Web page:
Those darn kids are unrealistic and entitled
One of the often-used words to describe Gen Y is “entitled.” They say we believe we’re entitled to unrealistically big salaries. And you know what, they’re right. We DO feel like we deserve all of that. But who can blame us? We’re the ones who are paying an incredible amount of money to go to college, yet many of us still haven’t landed a job after graduation. We need a nice job with a big salary because the previous generation made student loans a HUGE hurdle in our twenty-something lives.
We believe in our own abilities to an “unrealistic” level (yes, it’s overconfident, but at least we actually believe in ourselves) because we’re the “good job for trying!” generation that “earned” a trophy for being in last place, just because we participated. There’s a quote attributed to Alex Bogusky, and it goes something like this:
“Being nice about someone’s mediocrity is the worst kind of mean”
We’re a generation that has been constantly rewarded for mediocrity, so of course we’ll feel entitled to unrealistic jobs, salaries, and lives.
Just remember: We’re praise-hungry, entitled monsters because you made us this way.
Those darn kids don’t know how to work
Yeah, we don’t want to work 9-to-5 desk jobs in traditional offices. Get over it, because that’s not going to be the norm in 10 or 15 years.
Who wants a desk job? We’ve seen how miserable our parents could get because of their crappy, thankless desk job. Of course we’re going to fight against having that, and we’re going to do anything we can to avoid it. For us, it IS avoidable….we’re the generation of dorm-room entrepreneurs. We have laptops, the internet, and smartphones; “work” isn’t bound by location or time.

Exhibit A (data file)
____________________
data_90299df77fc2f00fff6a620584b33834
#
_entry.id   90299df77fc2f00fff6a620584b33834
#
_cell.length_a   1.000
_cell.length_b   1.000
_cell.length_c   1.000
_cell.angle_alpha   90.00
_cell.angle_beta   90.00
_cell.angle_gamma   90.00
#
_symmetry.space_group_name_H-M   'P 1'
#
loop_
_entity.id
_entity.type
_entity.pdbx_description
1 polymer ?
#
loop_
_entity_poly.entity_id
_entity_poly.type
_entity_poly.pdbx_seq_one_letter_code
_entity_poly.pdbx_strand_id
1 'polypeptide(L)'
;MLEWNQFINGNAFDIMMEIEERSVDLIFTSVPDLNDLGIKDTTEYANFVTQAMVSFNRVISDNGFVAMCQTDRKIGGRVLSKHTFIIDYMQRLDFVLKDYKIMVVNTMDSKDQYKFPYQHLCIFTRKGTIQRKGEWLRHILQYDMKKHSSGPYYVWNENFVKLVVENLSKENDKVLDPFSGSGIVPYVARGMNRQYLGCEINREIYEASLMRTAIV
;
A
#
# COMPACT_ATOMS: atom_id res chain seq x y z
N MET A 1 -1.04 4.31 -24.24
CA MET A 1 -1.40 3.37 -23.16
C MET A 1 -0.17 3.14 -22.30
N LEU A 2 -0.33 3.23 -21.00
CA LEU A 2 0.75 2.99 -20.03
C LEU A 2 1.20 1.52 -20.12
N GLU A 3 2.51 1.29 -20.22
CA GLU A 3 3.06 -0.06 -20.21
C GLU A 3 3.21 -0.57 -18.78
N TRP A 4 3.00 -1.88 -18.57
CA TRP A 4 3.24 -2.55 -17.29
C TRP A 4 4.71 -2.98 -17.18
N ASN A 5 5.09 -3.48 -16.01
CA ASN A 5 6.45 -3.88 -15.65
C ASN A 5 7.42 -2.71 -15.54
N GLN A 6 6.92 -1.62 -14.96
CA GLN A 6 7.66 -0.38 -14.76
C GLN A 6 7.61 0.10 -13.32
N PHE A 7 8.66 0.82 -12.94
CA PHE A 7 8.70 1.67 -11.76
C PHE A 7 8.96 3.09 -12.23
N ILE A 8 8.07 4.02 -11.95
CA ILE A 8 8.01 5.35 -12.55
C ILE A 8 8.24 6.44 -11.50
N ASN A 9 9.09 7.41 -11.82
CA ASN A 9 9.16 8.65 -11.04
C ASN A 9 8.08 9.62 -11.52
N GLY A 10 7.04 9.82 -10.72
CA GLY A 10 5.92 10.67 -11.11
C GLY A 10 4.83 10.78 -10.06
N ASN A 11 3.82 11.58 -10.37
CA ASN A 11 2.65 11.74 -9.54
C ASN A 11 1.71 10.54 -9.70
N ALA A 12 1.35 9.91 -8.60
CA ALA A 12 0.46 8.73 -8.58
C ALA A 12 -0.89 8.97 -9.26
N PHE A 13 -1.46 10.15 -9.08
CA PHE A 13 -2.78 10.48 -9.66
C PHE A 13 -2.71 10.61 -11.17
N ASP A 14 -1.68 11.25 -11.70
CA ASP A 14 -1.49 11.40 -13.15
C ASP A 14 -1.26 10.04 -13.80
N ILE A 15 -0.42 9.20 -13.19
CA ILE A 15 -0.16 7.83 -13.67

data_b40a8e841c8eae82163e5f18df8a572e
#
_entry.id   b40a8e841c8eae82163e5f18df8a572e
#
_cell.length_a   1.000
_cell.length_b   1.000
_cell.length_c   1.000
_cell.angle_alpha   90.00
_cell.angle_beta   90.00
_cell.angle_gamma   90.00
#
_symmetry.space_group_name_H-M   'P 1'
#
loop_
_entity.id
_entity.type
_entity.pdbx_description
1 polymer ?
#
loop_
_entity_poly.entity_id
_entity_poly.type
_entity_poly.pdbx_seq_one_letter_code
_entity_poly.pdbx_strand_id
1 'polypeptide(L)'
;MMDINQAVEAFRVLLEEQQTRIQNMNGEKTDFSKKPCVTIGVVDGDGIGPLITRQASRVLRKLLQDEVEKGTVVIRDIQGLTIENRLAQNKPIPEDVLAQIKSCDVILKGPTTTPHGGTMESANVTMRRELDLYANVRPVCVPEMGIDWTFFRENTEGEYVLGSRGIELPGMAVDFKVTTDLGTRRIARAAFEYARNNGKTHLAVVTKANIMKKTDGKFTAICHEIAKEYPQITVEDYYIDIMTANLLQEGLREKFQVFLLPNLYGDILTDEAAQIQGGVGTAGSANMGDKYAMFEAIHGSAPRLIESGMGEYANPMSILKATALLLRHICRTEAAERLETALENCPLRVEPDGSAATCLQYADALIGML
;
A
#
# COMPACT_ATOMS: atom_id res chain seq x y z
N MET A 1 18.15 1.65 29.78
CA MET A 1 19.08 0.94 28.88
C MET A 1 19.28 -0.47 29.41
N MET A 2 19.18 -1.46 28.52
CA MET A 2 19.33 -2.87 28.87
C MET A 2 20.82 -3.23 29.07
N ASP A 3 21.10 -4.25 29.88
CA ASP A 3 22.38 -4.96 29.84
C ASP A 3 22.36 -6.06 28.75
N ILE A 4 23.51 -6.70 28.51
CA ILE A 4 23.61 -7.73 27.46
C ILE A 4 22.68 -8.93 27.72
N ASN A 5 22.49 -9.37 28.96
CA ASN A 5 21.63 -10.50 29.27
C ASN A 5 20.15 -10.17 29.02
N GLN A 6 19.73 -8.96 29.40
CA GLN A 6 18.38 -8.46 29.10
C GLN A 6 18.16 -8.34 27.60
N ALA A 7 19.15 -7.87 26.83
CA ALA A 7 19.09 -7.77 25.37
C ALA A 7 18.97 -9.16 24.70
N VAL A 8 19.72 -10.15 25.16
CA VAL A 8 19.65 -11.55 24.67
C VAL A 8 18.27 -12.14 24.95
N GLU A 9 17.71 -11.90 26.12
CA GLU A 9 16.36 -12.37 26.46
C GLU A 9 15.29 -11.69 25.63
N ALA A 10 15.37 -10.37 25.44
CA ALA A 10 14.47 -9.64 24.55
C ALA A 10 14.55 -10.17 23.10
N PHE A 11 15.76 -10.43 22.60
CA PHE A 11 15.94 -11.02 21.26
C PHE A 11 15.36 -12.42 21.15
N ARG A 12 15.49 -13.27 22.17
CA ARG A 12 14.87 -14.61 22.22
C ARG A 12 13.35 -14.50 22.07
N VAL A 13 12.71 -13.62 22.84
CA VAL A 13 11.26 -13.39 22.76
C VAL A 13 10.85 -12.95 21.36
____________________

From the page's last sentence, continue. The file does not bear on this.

Those darn kids whine on social media
Hell yeah we whine on social media. It works; smart brands understand our influence and want to make us happy (ALL brands should want to make their customers happy). We found a way to be heard, so we’ll send out our grievances in 140 characters or less and hope it reaches someone important.
We found a way to create communities that aren’t bound by geography. We found a way to band together and take the power back from the massive institutions that we can no longer trust. So yes, we’re going to keep writing tweets & blog posts to get your attention, and we will broadcast our negative experiences and expect them to be rectified (instantly, of course).
Those darn kids are…just like us?
There are a lot of things that separate our generation from the Boomers or Gen X. We’re very different because we grew up in different time periods, with different cultural norms and different situations. But, remember this: Just like your generation and the next generation after us will, our generation wants to laugh, love, and live. The definitions of what these things mean may be different, but we’re still driven by the same desires. Of course I’m going to complain about the next generation, and I hope the next generation feels free to challenge their elders like we do.
But for now, shut up and give us some respect for once, will ya?
What do you think about Gen Y?
Sometimes, an ad on TV will make me stop what I’m doing and watch without interruption. About a year ago, a Levi’s spot made me do just that. It was mostly dark, the copy was some sort of poem, and I instantly LOVED it. That ad was the first part of Levi’s “Go Forth” campaign. The ads use Walt Whitman poems very well (on one ad, apparently it is his own voice). The copy of the poem “Pioneers! O Pioneers!” is supposed to evoke an emotional response from my generation, and I think it does. Here’s a snippet:
The first few ads (the other you can watch on YouTube) show young people running around interspersed with grim visions of Wall Street and America. “America” is literally half-underwater in one ad, which I think is supposed to symbolize the grim, hopeless recession-era we were in (and still are, to a degree). Some people loved it. Some thought it was too arty. Others mocked it (which usually means people are at least paying attention). Either way, it really struck a chord with me.